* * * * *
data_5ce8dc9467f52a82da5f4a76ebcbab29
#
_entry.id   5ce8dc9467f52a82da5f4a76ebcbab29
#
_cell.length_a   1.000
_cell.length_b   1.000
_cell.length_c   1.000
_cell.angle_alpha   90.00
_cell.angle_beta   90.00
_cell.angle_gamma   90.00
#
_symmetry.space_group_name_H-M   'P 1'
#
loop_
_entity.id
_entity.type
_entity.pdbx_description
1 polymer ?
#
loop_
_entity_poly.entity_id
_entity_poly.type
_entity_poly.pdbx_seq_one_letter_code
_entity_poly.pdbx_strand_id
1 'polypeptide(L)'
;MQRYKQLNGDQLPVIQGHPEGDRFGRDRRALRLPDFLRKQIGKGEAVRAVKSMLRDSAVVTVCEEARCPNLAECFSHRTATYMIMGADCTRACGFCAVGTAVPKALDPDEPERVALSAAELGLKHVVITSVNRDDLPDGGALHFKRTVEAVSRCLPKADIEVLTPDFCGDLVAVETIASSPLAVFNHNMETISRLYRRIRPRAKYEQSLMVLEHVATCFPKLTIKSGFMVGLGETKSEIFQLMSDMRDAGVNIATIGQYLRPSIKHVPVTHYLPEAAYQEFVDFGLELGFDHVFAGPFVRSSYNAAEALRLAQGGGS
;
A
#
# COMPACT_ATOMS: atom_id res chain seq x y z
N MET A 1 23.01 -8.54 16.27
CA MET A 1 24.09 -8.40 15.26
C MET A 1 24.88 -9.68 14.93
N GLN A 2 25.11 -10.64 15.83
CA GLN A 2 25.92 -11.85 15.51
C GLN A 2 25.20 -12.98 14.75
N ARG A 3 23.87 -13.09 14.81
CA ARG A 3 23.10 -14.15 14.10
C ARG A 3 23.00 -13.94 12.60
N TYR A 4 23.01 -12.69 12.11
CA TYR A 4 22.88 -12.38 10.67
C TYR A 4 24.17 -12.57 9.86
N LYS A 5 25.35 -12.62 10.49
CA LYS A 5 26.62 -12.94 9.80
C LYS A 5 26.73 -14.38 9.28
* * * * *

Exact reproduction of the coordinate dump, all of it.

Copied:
data_5ce8dc9467f52a82da5f4a76ebcbab29
#
_entry.id   5ce8dc9467f52a82da5f4a76ebcbab29
#
_cell.length_a   1.000
_cell.length_b   1.000
_cell.length_c   1.000
_cell.angle_alpha   90.00
_cell.angle_beta   90.00
_cell.angle_gamma   90.00
#
_symmetry.space_group_name_H-M   'P 1'
#
loop_
_entity.id
_entity.type
_entity.pdbx_description
1 polymer ?
#
loop_
_entity_poly.entity_id
_entity_poly.type
_entity_poly.pdbx_seq_one_letter_code
_entity_poly.pdbx_strand_id
1 'polypeptide(L)'
;MQRYKQLNGDQLPVIQGHPEGDRFGRDRRALRLPDFLRKQIGKGEAVRAVKSMLRDSAVVTVCEEARCPNLAECFSHRTATYMIMGADCTRACGFCAVGTAVPKALDPDEPERVALSAAELGLKHVVITSVNRDDLPDGGALHFKRTVEAVSRCLPKADIEVLTPDFCGDLVAVETIASSPLAVFNHNMETISRLYRRIRPRAKYEQSLMVLEHVATCFPKLTIKSGFMVGLGETKSEIFQLMSDMRDAGVNIATIGQYLRPSIKHVPVTHYLPEAAYQEFVDFGLELGFDHVFAGPFVRSSYNAAEALRLAQGGGS
;
A
#
# COMPACT_ATOMS: atom_id res chain seq x y z
N MET A 1 23.01 -8.54 16.27
CA MET A 1 24.09 -8.40 15.26
C MET A 1 24.88 -9.68 14.93
N GLN A 2 25.11 -10.64 15.83
CA GLN A 2 25.92 -11.85 15.51
C GLN A 2 25.20 -12.98 14.75
N ARG A 3 23.87 -13.09 14.81
CA ARG A 3 23.10 -14.15 14.10
C ARG A 3 23.00 -13.94 12.60
N TYR A 4 23.01 -12.69 12.11
CA TYR A 4 22.88 -12.38 10.67
C TYR A 4 24.17 -12.57 9.86
N LYS A 5 25.35 -12.62 10.49
CA LYS A 5 26.62 -12.94 9.80
C LYS A 5 26.73 -14.38 9.28